The results of two studies are reported: a retrospective and a prospective analysis of the diagnostic yield of PET/CT in patients older than 50 years with an elevated ESR≥50 mm/h. An age cut-off of 50 years was chosen based on the age-relatedness of several conditions that may show up on PET/CT, such as cancer and giant cell arteritis/large-vessel vasculitis. Also, the diagnostic dilemma of elevated ESR is more common in elderly subjects.[1] The studies were performed in a tertiary referral center and seven community medical centers.

Ethics statement

The Medical Ethics Committee of the VU University Medical Center approved the protocol. The institutional review board waived the need for written informed consent from the participants as all procedures were performed as part of clinical care.

Patient population

Retrospective study.

Patients were selected by reviewing all consecutive PET/CT application forms that were received at the departments of nuclear medicine of participating community medical centers during a six-month period. One investigator (KL) checked all application forms for scan-indication. Patients were considered to be potentially eligible if either an elevated ESR or ‘elevated inflammatory markers’ was mentioned as indication for PET/CT. Subsequently, hospital records of these patients were used to retrieve clinical data. Patients older than 50 years were included if the ESR was higher than 50 mm/h (Westergren method) on at least one occasion before PET/CT was performed. Patients were excluded if fever was present or if their medical history or physical examination revealed potentially diagnostic clues (PDC’s), e.g. headache suggesting temporal arteritis. Clinical signs and symptoms, present before the PET/CT scan was performed, were evaluated as PDC’s during a consensus meeting, during which the results of the PET/CT scan were not known.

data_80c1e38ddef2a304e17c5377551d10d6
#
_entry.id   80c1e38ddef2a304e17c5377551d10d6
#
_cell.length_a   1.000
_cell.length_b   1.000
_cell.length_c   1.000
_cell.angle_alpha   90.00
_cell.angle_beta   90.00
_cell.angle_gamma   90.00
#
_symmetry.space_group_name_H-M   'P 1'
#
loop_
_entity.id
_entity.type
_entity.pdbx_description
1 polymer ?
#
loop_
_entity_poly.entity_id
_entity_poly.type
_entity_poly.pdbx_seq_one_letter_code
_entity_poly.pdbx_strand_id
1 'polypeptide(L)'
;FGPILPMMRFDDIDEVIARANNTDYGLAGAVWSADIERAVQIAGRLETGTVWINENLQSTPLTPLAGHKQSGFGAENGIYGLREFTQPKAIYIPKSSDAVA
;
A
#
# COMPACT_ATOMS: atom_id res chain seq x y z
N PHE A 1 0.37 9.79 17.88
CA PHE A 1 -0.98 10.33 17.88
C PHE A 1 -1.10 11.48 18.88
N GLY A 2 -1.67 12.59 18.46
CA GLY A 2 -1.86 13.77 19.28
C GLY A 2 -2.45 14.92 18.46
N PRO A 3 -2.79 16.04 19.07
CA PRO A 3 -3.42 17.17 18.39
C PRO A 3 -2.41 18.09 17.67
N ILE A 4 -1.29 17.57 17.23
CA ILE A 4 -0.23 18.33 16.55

Prospective study.